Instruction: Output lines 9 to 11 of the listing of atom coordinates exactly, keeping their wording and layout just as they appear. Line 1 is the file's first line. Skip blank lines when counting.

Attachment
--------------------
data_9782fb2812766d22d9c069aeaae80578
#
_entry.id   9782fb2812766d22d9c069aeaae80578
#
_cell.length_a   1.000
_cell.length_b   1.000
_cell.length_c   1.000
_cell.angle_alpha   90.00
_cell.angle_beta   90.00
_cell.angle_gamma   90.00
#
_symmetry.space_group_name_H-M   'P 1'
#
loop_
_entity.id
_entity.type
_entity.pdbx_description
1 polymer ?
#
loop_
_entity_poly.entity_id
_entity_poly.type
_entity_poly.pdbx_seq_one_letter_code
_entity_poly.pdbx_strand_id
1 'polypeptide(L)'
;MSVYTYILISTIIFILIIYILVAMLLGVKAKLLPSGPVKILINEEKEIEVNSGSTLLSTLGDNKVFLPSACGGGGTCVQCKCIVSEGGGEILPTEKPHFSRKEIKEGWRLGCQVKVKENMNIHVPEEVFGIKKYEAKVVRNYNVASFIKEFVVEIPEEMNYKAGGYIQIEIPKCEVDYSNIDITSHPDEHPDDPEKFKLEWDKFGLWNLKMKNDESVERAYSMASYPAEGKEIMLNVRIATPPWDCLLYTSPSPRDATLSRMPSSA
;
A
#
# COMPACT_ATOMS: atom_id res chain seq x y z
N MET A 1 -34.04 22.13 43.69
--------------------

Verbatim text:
_cell.angle_beta   90.00
_cell.angle_gamma   90.00
#